He quickly dropped the other letters on the kitchen table before leaving the house. He relished in the cold misty rain, but frowned when he realised the water might mess up his letter. He found shelter in the garden shed, where finally he opened the envelope to read the rest.
HOGWARTS SCHOOL of WITCHCRAFT and WIZARDRY
Twice, thrice, he read the letter. From Dear Mr. Potter, to the supply list. Magic, that’s what it meant. He would learn magic.
As long as he figured out what the letter meant by await your owl and found a place where he could buy a wand and a cauldron.
Shouldn’t be much harder than getting a teacher to grade work made by a ghost.
He already had the robes, so he could cross that off the list. Although… maybe he should get some extra? They did say he need three.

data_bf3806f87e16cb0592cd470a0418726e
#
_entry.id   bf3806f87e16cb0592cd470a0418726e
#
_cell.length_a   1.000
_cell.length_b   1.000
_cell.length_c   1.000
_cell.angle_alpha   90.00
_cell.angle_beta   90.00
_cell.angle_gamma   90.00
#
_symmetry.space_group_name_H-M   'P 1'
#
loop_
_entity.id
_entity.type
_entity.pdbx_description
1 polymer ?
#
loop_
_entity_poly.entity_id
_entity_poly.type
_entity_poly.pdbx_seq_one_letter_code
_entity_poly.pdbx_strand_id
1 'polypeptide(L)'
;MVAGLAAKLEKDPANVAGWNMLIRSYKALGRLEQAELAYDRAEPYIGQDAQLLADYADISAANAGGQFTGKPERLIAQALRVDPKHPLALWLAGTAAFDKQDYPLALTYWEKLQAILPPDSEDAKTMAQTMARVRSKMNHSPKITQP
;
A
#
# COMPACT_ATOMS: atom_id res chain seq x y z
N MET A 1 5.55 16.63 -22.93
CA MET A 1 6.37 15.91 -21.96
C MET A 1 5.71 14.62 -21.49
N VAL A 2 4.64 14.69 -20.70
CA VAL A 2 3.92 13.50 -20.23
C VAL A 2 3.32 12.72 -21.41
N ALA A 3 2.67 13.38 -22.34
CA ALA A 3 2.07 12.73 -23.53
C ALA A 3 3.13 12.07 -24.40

He put thoughts of robes aside when he reached the correct door, and rang the doorbell. Harry had realised there was only one person he could ask about all the other stuff. Mrs Figg had many friends who had sticks he now realised were wands.
The woman screamed when she opened the door, so Harry quickly said, “I don’t want to play hide and seek today Mrs Figg.” She stopped screaming, but became even paler than she already was. He saw her hand shaking against the door-handle. “I just got a letter from Hogwarts and I thought you might be able to tell me where I can get a wand?”
“So you… are Harry Potter?” Harry smiled brightly at the use of his surname. Mrs Figg flinched.
“Yes! That is my name.”